Cervical collar in trauma patients – friend or foe?

Vidya Saketharaman*

Emergency Physician, Kauvery Hospital, Chennai, Tamilnadu, India

*Correspondence: vidsan169@gmail.com


This article debates the efficacy of cervical collar in spinal immobilization of trauma patients with suspected spinal injury. The application of cervical collars has become a ritual of habit without solid scientific evidence. In last three decades, there has been mounting concern about the efficacy of cervical collars.

Keywords: Cervical collar, Trauma patients, Spinal cord injury, Spinal immobilisation

Origin of Cervical Collar

The motif of cervical collar dates back to early 1960’s during the Vietnam War. Initially rolled up towels were used to immobilize the neck. Soft foam collars made its appearance in the late 1960’s. In 1974, Glen Hare designed the first true cervical collar with medium density foam that was believed to provide greater immobilization. Semi-rigid collars of polyethylene plastic were developed during the late 1970’s and used popularly till date.

Faith in cervical collars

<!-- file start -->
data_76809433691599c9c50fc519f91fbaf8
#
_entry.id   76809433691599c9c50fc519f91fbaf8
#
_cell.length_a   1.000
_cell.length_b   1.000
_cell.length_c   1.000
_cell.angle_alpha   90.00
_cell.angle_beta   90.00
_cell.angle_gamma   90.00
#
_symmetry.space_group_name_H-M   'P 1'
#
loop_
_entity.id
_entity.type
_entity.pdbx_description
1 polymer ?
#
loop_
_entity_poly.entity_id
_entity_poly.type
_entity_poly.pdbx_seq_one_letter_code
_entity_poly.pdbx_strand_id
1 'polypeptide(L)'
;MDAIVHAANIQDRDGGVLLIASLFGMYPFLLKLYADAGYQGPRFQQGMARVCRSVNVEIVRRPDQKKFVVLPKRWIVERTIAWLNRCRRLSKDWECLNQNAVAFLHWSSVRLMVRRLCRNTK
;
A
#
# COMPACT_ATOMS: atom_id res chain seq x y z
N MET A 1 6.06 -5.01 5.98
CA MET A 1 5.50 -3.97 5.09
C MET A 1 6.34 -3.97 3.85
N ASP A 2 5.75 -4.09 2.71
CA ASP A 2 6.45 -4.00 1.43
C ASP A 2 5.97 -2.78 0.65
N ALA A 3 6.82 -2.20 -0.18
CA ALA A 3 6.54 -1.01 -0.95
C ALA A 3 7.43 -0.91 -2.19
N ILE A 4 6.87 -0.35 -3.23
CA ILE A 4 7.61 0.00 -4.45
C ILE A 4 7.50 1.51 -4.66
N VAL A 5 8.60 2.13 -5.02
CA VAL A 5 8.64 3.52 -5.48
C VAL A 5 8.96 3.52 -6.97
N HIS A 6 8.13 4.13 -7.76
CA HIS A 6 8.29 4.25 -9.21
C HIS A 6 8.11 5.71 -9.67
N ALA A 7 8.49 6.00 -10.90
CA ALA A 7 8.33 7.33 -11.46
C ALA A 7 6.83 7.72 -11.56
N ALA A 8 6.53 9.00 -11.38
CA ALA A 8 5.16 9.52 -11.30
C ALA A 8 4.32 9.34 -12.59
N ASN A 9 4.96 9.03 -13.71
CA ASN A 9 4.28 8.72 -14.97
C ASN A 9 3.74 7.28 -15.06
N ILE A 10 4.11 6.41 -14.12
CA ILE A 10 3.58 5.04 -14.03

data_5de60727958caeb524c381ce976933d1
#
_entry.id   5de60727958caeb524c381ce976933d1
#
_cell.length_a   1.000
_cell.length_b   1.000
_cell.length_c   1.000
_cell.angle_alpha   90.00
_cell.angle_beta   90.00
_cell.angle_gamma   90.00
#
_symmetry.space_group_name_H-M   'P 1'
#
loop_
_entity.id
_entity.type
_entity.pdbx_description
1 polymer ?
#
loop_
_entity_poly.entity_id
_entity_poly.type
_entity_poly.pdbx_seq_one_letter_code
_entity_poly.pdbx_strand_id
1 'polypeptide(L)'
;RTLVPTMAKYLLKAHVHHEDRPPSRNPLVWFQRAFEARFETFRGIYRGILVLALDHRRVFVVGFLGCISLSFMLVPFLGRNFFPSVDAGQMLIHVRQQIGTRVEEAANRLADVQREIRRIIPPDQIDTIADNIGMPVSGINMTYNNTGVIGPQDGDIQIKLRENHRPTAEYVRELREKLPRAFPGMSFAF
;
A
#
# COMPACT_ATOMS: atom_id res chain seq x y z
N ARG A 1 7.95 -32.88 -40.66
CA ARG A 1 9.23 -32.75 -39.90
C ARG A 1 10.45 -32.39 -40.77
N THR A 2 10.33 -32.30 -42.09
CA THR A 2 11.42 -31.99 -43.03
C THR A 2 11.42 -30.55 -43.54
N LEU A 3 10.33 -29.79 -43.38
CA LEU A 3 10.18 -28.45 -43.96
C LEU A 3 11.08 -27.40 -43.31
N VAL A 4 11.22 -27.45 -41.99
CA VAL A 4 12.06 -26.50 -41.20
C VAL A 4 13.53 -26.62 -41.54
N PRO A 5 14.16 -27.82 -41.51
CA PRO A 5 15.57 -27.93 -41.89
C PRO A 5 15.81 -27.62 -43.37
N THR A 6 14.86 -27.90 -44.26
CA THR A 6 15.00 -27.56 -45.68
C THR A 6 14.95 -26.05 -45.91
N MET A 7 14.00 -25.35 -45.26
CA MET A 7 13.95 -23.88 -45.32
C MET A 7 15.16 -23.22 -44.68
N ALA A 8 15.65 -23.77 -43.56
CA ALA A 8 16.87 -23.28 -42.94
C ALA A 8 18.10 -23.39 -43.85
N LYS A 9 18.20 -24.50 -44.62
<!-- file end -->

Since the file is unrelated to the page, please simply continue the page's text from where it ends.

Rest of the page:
The yesteryear people “believed” that

  • Injured patient could have an unstable spinal injury
  • Movement can cause additional damage
  • Application of cervical collars prevents these movements
  • Immobilization procedure is “relatively harmless” and can be applied as a “failsafe method”.

How did it become a tradition?

  1. “All is fair in love and war”. The Vietnam war of military-medical revolution, which first witnessed the use of cervical collars, focused on quick implementation of the tool to save lives with no time to test the efficacy of the tool.
  2. War-related spinal cord injuries were most commonly due to gunshot wounds and explosions which are high energy injuries, most common at the thoracic level followed by lumbosacral. Gunshot injuries appear to be less associated with instability of spine when compared to blunt trauma. The cervical collars were widely used in this war related spinal cord injuries where their use could not have made a difference in the neurological outcome [1].
  3. According to Cochrane report 2001, there were 4453 studies on different immobilization methods and not a single report fitted the criteria of randomized control trial owing to the inadequate discipline of research methodology [2].
  4. Ethical consideration remains at the cynosure for the studies comparing immobilization in suspected spine injury patients where there is a theoretical potential harm to do the patients.
  5. 2–4% trauma patients have spinal injuries, of which 20% had spinal cord injuries, of which there was a risk of missing 1.3% spinal cord injuries. Fear of missing a spinal cord injury remained the rallying point of cervical collar use [3].